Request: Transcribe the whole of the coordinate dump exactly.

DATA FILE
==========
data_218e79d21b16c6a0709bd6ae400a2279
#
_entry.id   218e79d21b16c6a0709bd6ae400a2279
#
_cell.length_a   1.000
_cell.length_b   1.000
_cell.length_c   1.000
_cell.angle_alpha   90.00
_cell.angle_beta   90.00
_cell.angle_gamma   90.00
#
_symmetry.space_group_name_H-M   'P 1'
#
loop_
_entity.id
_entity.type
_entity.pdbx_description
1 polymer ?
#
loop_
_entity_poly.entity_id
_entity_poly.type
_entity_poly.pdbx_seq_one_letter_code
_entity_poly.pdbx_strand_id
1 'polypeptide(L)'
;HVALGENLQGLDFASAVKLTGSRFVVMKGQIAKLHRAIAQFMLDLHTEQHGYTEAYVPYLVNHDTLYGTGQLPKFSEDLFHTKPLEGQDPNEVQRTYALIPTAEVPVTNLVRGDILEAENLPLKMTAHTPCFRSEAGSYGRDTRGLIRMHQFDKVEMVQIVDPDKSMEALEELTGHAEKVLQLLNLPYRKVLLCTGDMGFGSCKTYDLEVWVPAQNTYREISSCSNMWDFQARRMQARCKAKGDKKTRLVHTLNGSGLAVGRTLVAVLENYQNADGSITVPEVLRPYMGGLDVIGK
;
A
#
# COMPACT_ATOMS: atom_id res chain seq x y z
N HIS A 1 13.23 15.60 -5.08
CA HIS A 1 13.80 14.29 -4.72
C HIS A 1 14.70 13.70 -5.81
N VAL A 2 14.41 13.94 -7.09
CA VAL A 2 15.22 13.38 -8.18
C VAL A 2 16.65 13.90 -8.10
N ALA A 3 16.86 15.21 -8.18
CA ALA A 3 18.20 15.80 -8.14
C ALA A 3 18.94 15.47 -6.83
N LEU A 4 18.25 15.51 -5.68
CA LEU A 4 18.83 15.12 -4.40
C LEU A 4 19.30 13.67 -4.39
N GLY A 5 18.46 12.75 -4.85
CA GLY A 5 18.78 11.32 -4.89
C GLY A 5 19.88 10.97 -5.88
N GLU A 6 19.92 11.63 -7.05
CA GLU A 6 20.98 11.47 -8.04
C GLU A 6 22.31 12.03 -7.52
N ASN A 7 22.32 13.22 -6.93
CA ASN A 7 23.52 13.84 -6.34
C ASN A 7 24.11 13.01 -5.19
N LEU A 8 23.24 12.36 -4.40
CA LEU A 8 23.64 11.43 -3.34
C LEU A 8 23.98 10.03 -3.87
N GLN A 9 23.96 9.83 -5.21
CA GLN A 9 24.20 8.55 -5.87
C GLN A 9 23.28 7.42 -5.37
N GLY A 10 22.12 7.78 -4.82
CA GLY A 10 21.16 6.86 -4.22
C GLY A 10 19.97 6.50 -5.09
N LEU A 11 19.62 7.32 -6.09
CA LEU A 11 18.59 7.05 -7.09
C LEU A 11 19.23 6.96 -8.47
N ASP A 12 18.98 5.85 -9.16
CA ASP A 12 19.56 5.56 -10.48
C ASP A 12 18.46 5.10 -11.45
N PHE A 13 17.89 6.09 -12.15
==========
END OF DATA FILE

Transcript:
data_218e79d21b16c6a0709bd6ae400a2279
#
_entry.id   218e79d21b16c6a0709bd6ae400a2279
#
_cell.length_a   1.000
_cell.length_b   1.000
_cell.length_c   1.000
_cell.angle_alpha   90.00
_cell.angle_beta   90.00
_cell.angle_gamma   90.00
#
_symmetry.space_group_name_H-M   'P 1'
#
loop_
_entity.id
_entity.type
_entity.pdbx_description
1 polymer ?
#
loop_
_entity_poly.entity_id
_entity_poly.type
_entity_poly.pdbx_seq_one_letter_code
_entity_poly.pdbx_strand_id
1 'polypeptide(L)'
;HVALGENLQGLDFASAVKLTGSRFVVMKGQIAKLHRAIAQFMLDLHTEQHGYTEAYVPYLVNHDTLYGTGQLPKFSEDLFHTKPLEGQDPNEVQRTYALIPTAEVPVTNLVRGDILEAENLPLKMTAHTPCFRSEAGSYGRDTRGLIRMHQFDKVEMVQIVDPDKSMEALEELTGHAEKVLQLLNLPYRKVLLCTGDMGFGSCKTYDLEVWVPAQNTYREISSCSNMWDFQARRMQARCKAKGDKKTRLVHTLNGSGLAVGRTLVAVLENYQNADGSITVPEVLRPYMGGLDVIGK
;
A
#
# COMPACT_ATOMS: atom_id res chain seq x y z
N HIS A 1 13.23 15.60 -5.08
CA HIS A 1 13.80 14.29 -4.72
C HIS A 1 14.70 13.70 -5.81
N VAL A 2 14.41 13.94 -7.09
CA VAL A 2 15.22 13.38 -8.18
C VAL A 2 16.65 13.90 -8.10
N ALA A 3 16.86 15.21 -8.18
CA ALA A 3 18.20 15.80 -8.14
C ALA A 3 18.94 15.47 -6.83
N LEU A 4 18.25 15.51 -5.68
CA LEU A 4 18.83 15.12 -4.40
C LEU A 4 19.30 13.67 -4.39
N GLY A 5 18.46 12.75 -4.85
CA GLY A 5 18.78 11.32 -4.89
C GLY A 5 19.88 10.97 -5.88
N GLU A 6 19.92 11.63 -7.05
CA GLU A 6 20.98 11.47 -8.04
C GLU A 6 22.31 12.03 -7.52
N ASN A 7 22.32 13.22 -6.93
CA ASN A 7 23.52 13.84 -6.34
C ASN A 7 24.11 13.01 -5.19
N LEU A 8 23.24 12.36 -4.40
CA LEU A 8 23.64 11.43 -3.34
C LEU A 8 23.98 10.03 -3.87
N GLN A 9 23.96 9.83 -5.21
CA GLN A 9 24.20 8.55 -5.87
C GLN A 9 23.28 7.42 -5.37
N GLY A 10 22.12 7.78 -4.82
CA GLY A 10 21.16 6.86 -4.22
C GLY A 10 19.97 6.50 -5.09
N LEU A 11 19.62 7.32 -6.09
CA LEU A 11 18.59 7.05 -7.09
C LEU A 11 19.23 6.96 -8.47
N ASP A 12 18.98 5.85 -9.16
CA ASP A 12 19.56 5.56 -10.48
C ASP A 12 18.46 5.10 -11.45
N PHE A 13 17.89 6.09 -12.15